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Electrodeposition can be traced back to the 1800s. Plating decorative gold on a silver surface using a voltaic cell was exciting at that time. Along with electrodeposition, surface prep or pretreatment was an integral part of the process.
Pretreatment is usually customized to the incoming substrate and the plated metal. It is designed to clean organic and inorganic contaminants from the surface. In addition, pretreatment may alter the surface morphology of the substrate for adhesion enhancement. It is a critical step and must be completed before plating to achieve the desired adhesion and to enhance the quality of the deposited metal.
Pretreatment utilizes cleaners and etching steps. In some applications, pretreatment is used to modify the substrate to allow plating to initiate. Chemistries used in pretreatment are not compatible with the plating process and must be thoroughly rinsed before plating. Rinsing for electronic manufacturing is usually done in a two- or three-step cascading flowing rinse.
The following is a description of the desired pretreatment for the following applications:
- General metal finishing
- Plating for electronics manufacturing:
- Electroless copper plating
- Acid copper plating
- Surface finish
1. General Metal Finishing
Metal surfaces must be pretreated before plating. The objective is to remove contaminants from the surface. Contaminants may be organic (oils, grease, fingerprints) or inorganic (scale, stains, and oxides).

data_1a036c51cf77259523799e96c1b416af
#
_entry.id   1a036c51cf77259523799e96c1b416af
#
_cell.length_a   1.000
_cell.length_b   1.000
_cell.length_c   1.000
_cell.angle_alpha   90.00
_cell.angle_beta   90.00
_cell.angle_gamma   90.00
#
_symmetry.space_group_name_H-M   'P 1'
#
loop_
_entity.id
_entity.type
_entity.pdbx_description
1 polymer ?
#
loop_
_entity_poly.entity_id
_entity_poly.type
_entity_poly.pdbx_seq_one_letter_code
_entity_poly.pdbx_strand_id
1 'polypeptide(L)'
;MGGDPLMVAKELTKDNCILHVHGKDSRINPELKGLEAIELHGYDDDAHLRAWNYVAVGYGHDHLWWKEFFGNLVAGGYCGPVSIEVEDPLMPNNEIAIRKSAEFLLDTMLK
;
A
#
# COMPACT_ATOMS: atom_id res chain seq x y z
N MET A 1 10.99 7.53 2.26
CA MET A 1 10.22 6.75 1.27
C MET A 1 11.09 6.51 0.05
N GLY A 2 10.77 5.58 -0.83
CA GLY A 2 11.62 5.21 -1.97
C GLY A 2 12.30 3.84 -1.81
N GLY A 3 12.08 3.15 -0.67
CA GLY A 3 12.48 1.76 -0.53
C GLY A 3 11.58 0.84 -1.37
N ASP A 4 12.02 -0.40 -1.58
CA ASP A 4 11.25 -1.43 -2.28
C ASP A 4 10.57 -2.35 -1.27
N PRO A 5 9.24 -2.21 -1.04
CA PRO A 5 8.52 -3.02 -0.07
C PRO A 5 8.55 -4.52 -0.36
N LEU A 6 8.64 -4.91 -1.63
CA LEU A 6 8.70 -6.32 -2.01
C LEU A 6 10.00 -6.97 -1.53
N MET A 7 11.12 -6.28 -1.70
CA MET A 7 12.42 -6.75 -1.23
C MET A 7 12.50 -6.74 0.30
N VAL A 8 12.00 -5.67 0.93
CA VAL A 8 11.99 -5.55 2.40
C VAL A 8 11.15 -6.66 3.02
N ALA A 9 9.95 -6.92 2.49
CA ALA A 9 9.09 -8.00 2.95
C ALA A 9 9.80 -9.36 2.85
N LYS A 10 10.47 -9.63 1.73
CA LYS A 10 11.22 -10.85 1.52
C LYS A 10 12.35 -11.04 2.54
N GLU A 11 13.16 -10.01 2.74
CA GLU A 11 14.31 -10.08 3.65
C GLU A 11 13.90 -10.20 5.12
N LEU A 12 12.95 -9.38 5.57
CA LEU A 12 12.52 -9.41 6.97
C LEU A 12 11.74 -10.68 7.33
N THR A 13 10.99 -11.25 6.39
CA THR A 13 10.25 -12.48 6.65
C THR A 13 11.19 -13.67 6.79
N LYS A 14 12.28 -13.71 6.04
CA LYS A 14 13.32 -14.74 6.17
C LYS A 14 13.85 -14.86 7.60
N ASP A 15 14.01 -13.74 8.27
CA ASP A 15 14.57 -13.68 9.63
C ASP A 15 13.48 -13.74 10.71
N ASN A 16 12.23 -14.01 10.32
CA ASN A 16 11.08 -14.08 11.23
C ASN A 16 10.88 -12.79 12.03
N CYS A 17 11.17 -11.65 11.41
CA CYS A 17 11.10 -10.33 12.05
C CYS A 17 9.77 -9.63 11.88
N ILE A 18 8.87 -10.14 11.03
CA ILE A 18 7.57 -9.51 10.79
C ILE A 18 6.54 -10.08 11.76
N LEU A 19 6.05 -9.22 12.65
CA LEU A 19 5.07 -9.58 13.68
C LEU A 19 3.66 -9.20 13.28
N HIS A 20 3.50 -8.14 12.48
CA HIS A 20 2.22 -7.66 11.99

The process is referred to as “pickling” and usually involves the use of strong acids like sulfuric or hydrochloric. The pickling liquor may contain other acids as well as specific additives like wetting agents and corrosion inhibitors. The pickling chemistry must be compatible with the specific basis metal and effective at removing the associated impurities and or contaminants.
The choice of pickling liquor chemistry (type, concentration, and bath life) and the conditions under which it is used—like temperature, dwell time, and part agitation—must be well-defined and adhered to for efficient surface preparation. The pickling solution must be thoroughly rinsed before the introduction into the plating electrolyte.
2. Plating for Electronics Manufacturing
The electroless copper process is used in electronic manufacturing to metalize the dielectric in the drilled holes. The deposition is autocatalytic or electroless and does not require rectification.
Pretreatment is very critical in this process as it serves multiple functions. It starts with a cleaner/conditioner that cleans the surface and modifies the fiberglass in the FR-4 dielectric by altering its negative charge to neutrality so that it will adsorb the catalyst that initiates the copper deposition.
The cleaner is followed by a micro-etch that refreshes the copper on the surface, as well as in the inner layer interconnects in the hole. It ensures good adhesion on the copper surface and the interconnect integrity with no separation between the plated copper and the inner layer. This step is followed by the catalyst and its rinse.
If the pretreatment is compromised, voiding in the deposit may occur as well as a separation in the interconnect at the inner layers. The electroless copper process is preceded by “desmear.” Desmear is considered a process in its own right and not a pretreatment.
Acid Copper Electroplate